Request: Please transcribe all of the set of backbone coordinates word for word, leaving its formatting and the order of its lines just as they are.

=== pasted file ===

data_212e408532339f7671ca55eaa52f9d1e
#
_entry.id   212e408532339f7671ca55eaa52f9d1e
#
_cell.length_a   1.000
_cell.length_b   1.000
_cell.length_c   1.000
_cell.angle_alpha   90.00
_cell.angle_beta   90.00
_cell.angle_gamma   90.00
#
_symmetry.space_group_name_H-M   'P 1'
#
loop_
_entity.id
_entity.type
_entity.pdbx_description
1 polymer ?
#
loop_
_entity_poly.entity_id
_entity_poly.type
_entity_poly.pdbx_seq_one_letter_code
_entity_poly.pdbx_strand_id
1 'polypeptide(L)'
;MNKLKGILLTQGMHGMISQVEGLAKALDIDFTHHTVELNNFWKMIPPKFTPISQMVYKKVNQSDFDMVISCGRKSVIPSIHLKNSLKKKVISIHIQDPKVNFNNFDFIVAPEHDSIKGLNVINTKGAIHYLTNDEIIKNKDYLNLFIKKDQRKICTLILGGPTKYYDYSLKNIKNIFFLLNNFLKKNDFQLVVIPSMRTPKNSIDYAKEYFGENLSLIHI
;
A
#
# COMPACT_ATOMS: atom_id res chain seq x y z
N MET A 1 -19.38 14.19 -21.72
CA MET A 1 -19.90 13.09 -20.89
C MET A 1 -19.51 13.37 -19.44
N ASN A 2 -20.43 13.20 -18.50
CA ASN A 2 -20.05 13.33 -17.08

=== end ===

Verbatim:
data_212e408532339f7671ca55eaa52f9d1e
#
_entry.id   212e408532339f7671ca55eaa52f9d1e
#
_cell.length_a   1.000
_cell.length_b   1.000
_cell.length_c   1.000
_cell.angle_alpha   90.00
_cell.angle_beta   90.00
_cell.angle_gamma   90.00
#
_symmetry.space_group_name_H-M   'P 1'
#
loop_
_entity.id
_entity.type
_entity.pdbx_description
1 polymer ?
#
loop_
_entity_poly.entity_id
_entity_poly.type
_entity_poly.pdbx_seq_one_letter_code
_entity_poly.pdbx_strand_id
1 'polypeptide(L)'
;MNKLKGILLTQGMHGMISQVEGLAKALDIDFTHHTVELNNFWKMIPPKFTPISQMVYKKVNQSDFDMVISCGRKSVIPSIHLKNSLKKKVISIHIQDPKVNFNNFDFIVAPEHDSIKGLNVINTKGAIHYLTNDEIIKNKDYLNLFIKKDQRKICTLILGGPTKYYDYSLKNIKNIFFLLNNFLKKNDFQLVVIPSMRTPKNSIDYAKEYFGENLSLIHI
;
A
#
# COMPACT_ATOMS: atom_id res chain seq x y z
N MET A 1 -19.38 14.19 -21.72
CA MET A 1 -19.90 13.09 -20.89
C MET A 1 -19.51 13.37 -19.44
N ASN A 2 -20.43 13.20 -18.50
CA ASN A 2 -20.05 13.33 -17.08